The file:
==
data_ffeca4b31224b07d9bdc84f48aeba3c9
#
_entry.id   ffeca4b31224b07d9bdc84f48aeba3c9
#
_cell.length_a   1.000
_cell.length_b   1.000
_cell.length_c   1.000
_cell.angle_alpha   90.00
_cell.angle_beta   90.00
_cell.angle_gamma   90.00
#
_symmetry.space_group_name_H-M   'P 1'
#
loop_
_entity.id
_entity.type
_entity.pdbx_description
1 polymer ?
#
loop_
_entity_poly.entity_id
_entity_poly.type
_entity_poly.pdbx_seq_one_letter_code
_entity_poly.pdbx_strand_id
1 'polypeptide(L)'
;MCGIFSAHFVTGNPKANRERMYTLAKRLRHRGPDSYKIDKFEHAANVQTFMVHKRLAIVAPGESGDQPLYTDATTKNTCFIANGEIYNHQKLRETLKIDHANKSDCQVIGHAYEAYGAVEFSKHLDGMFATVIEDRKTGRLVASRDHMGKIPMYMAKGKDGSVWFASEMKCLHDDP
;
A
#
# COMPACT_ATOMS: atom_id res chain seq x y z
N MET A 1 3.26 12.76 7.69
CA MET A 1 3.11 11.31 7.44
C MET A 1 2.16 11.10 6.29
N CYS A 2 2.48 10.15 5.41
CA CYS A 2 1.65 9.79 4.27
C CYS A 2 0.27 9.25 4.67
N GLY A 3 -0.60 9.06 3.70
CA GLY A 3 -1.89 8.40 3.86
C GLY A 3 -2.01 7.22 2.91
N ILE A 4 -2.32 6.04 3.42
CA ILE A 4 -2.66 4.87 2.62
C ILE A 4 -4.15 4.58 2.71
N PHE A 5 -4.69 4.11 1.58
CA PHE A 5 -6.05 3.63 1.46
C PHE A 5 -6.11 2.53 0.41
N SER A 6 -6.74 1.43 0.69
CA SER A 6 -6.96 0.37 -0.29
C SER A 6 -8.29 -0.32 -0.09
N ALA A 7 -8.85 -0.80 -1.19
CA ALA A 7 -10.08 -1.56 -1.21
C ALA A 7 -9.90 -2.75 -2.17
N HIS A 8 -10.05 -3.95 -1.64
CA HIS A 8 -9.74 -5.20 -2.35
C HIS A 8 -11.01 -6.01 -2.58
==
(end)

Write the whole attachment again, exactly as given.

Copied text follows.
data_ffeca4b31224b07d9bdc84f48aeba3c9
#
_entry.id   ffeca4b31224b07d9bdc84f48aeba3c9
#
_cell.length_a   1.000
_cell.length_b   1.000
_cell.length_c   1.000
_cell.angle_alpha   90.00
_cell.angle_beta   90.00
_cell.angle_gamma   90.00
#
_symmetry.space_group_name_H-M   'P 1'
#
loop_
_entity.id
_entity.type
_entity.pdbx_description
1 polymer ?
#
loop_
_entity_poly.entity_id
_entity_poly.type
_entity_poly.pdbx_seq_one_letter_code
_entity_poly.pdbx_strand_id
1 'polypeptide(L)'
;MCGIFSAHFVTGNPKANRERMYTLAKRLRHRGPDSYKIDKFEHAANVQTFMVHKRLAIVAPGESGDQPLYTDATTKNTCFIANGEIYNHQKLRETLKIDHANKSDCQVIGHAYEAYGAVEFSKHLDGMFATVIEDRKTGRLVASRDHMGKIPMYMAKGKDGSVWFASEMKCLHDDP
;
A
#
# COMPACT_ATOMS: atom_id res chain seq x y z
N MET A 1 3.26 12.76 7.69
CA MET A 1 3.11 11.31 7.44
C MET A 1 2.16 11.10 6.29
N CYS A 2 2.48 10.15 5.41
CA CYS A 2 1.65 9.79 4.27
C CYS A 2 0.27 9.25 4.67
N GLY A 3 -0.60 9.06 3.70
CA GLY A 3 -1.89 8.40 3.86
C GLY A 3 -2.01 7.22 2.91
N ILE A 4 -2.32 6.04 3.42
CA ILE A 4 -2.66 4.87 2.62
C ILE A 4 -4.15 4.58 2.71
N PHE A 5 -4.69 4.11 1.58
CA PHE A 5 -6.05 3.63 1.46
C PHE A 5 -6.11 2.53 0.41
N SER A 6 -6.74 1.43 0.69
CA SER A 6 -6.96 0.37 -0.29
C SER A 6 -8.29 -0.32 -0.09
N ALA A 7 -8.85 -0.80 -1.19
CA ALA A 7 -10.08 -1.56 -1.21
C ALA A 7 -9.90 -2.75 -2.17
N HIS A 8 -10.05 -3.95 -1.64
CA HIS A 8 -9.74 -5.20 -2.35
C HIS A 8 -11.01 -6.01 -2.58